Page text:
Stony Brook University began its fall semester this week with enrollment only slightly under last fall’s, but with fewer students living on campus and remote instruction accounting for more than 80% of class registrations.
Universities on Long Island and across the nation have grappled since the spring with planning and preparations for safely receiving students as the COVID-19 pandemic continues to spread in many states.
“We’re so glad to be back together, the energy has returned to campus and we’re thrilled to have them here,” said the Stony Brook's first-year president, Maurie McInnis, who has greeted arriving students while wearing a black mask and a cheery red university polo shirt.
In an interview this week, she said 26,130 students are enrolled for the fall semester, only about 200 fewer than last fall. The university tapped more than 10 times the number of New Yorkers off the waiting list than the previous year to make up for the anticipated 17% drop in the enrollment of international and out-of-state students. So far, 494 wait-listed New York residents have accepted offers of admission compared to 42 last fall and 24 in 2018.
Travel restrictions imposed during the COVID-19 pandemic have severely limited the number of international student traveling from abroad to attend U.S. higher education institutions. Nonresidents, including those from abroad, pay higher tuition than state residents, and as a result the university will see a net loss of $16 million in tuition revenue, the university said.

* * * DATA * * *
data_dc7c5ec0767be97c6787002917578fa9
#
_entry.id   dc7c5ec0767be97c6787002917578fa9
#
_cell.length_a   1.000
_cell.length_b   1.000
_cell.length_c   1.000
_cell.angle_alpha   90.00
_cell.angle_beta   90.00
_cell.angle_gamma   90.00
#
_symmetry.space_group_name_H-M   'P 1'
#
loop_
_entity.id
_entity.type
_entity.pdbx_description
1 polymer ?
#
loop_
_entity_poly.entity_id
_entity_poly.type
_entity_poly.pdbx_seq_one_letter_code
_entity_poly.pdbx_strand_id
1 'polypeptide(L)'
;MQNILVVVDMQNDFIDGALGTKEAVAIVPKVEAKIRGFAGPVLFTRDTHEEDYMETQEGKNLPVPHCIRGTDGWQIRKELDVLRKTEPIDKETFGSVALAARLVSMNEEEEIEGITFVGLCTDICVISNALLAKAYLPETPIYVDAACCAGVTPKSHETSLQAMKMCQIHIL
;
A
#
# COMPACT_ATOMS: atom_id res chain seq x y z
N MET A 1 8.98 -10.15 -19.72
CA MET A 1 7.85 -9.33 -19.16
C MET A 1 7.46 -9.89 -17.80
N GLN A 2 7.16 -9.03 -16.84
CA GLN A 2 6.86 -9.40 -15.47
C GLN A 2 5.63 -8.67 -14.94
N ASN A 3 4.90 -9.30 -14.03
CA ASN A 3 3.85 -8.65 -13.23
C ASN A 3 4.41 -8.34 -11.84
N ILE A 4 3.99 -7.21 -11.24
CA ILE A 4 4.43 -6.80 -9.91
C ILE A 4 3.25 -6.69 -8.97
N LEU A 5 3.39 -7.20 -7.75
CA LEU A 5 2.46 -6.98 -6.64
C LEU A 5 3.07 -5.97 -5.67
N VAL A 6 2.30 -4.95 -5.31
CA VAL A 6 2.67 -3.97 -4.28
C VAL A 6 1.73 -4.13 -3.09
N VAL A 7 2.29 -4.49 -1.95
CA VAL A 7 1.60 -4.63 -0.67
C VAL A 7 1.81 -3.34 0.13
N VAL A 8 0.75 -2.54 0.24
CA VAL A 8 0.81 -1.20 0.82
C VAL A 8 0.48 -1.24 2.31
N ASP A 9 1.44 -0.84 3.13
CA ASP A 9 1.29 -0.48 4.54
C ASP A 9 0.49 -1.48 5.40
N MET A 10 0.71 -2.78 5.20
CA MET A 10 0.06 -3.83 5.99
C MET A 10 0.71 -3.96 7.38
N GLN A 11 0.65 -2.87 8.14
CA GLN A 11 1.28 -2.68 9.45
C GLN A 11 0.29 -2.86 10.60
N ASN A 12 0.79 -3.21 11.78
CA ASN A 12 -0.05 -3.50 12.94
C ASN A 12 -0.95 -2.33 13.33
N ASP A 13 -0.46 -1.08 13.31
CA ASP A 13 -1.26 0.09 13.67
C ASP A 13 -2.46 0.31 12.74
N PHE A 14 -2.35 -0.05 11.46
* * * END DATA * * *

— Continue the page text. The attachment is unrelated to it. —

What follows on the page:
Nationally, several large universities experienced COVID-19 outbreaks within the first week of students returning to campus, including some that quickly reverted to remote instruction and closed dorms. McInnis said any decision to close Stony Brook’s campus would depend on a “complex interplay of the metrics that we are tracking” and come in consultation with the state Health Department.
In the few weeks since students have returned to the dorms, a few already have received interim suspensions of residential housing for holding gatherings higher than permitted under guidelines, McInnis said. Their conduct cases are under investigation.
“We’ve not had anything on a large scale,” said McInnis, who accepted the job of president in March while executive vice president and provost at the University of Texas at Austin. Students "really want to be here and understand clearly the connections between their behavior and their ability to be here for the remainder of the semester.”
Gov. Andrew M. Cuomo said Thursday that New York colleges must shut down in-person instruction for two weeks if they have 100 cases of confirmed positives of the coronavirus or a number equal to 5% of their total student and faculty population.
Only about 4,600 Stony Brook students will live in campus residential housing, McInnis said, compared to about 10,000 typically. Many students have opted for online classes, and as of now, 81% of registrations are for remote instruction.
"Students were given the autonomy to choose between online and in-person courses," university spokeswoman Lauren Sheprow said. “They overwhelmingly pursued remote sections whenever there was a choice.”
She added, “On numerous occasions, classes originally scheduled to take place in person were transitioned to a distance education format due to student demand."